The FHFA Report on Credit Risk Transfer: Another Controversial Document from the Agency
The Federal Housing Finance Agency (FHFA), the regulator and conservator of the two government-sponsored enterprises (GSEs) Freddie Mac and Fannie Mae, earlier in May released a report titled Performance of Fannie Mae’s and Freddie Mac’s Single-Family Credit Risk Transfer (the “CRT report”).
As I have noted on many occasions, everything about the GSEs is highly politicized. Consequently, many and perhaps even most articles or speeches about them are biased, sometimes a little and sometimes a lot, in favor of the economic interest or ideological viewpoint of the author or speaker. For example, the mortgage industry always advocates for policies and actions good for its bottom line, and against anything that will raise its costs. Free-market advocates believe everything the GSEs do is ineffective or harmful, and so anything to shrink or eliminate them is a good idea. Such advocacy positions are, not surprisingly, accompanied by high-minded language about being “data-driven” or motivated solely by what is good for the country – claims I found few in Washington took seriously.
In my seven years at the heart of the housing finance system as CEO of Freddie Mac, I unfortunately found that such biased, advocacy-driven analyses dominated policy discussions in Washington – not only because of their sheer numbers but also because they are heavily promoted. It is against this background that I find the FHFA’s credit risk transfer report meaningful in terms of housing finance policy, but in two distinct ways.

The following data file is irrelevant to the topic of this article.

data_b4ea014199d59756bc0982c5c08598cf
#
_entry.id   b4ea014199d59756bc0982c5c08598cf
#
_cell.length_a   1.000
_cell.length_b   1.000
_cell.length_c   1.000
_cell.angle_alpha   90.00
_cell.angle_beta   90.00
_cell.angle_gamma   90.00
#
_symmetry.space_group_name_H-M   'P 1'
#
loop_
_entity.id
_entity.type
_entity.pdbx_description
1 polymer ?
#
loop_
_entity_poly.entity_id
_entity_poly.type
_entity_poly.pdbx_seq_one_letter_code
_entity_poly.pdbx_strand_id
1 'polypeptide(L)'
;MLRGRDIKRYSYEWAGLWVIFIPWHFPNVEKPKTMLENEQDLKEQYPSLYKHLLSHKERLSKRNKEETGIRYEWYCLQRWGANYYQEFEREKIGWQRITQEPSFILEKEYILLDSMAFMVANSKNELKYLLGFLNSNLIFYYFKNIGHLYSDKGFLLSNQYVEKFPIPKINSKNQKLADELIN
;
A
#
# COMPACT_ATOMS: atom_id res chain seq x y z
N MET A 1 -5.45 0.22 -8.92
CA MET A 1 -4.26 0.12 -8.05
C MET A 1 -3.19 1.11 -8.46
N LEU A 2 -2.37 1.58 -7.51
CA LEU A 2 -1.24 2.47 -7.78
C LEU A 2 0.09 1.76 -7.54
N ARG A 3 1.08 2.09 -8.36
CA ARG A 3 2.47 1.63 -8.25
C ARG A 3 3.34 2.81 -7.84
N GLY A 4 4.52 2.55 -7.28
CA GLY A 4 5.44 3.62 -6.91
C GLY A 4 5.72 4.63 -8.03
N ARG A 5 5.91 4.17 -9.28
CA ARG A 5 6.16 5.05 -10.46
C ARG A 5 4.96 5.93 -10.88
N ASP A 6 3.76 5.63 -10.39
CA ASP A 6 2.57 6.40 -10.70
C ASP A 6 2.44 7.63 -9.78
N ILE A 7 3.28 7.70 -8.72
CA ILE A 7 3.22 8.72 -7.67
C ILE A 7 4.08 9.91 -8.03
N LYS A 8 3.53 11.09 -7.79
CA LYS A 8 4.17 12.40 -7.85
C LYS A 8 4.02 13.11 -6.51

First, the CRT report is a classic Washington-style advocacy document, as described above. It starts with the predetermined conclusion that “CRT doesn’t work,” a position articulated by the director of the FHFA, Mark Calabria, from his first days in office. It then cherry-picks data and slants arguments to support that predetermined conclusion, ignoring or dismissing any argument to the contrary. (One knowledgeable reader of the report told me, “It seems to say not a single good thing about CRT.”) And, of course, it uses the obligatory high-minded language – in this case, claiming that it is simply a research report examining facts.
The 30-page report, after reviewing how various CRT transactions work and some of their historical background, proceeds to go through a laundry list of nearly every criticism of CRT that has been or could be made, regardless of how minor or self-interested the source. I find the related commentary slanted in all cases to cast doubt on the program. Meanwhile, it ignores virtually all the benefits of CRT, not mentioning those widely discussed over the years by policymakers, such as reducing systemic risk and taxpayer exposure to the GSEs. For readers who do not know much about CRT (it is admittedly an obscure field), the report will naturally lead them to conclude that the program must be highly troubled; it will thus fulfill the purpose of an advocacy piece, which is to convince the less knowledgeable. However, for those in housing finance who are experienced enough in CRT to understand its functioning and its benefits, the report erodes confidence in the FHFA’s credibility, for its bias represents a drastic departure from the even-handedness expected of an independent regulator.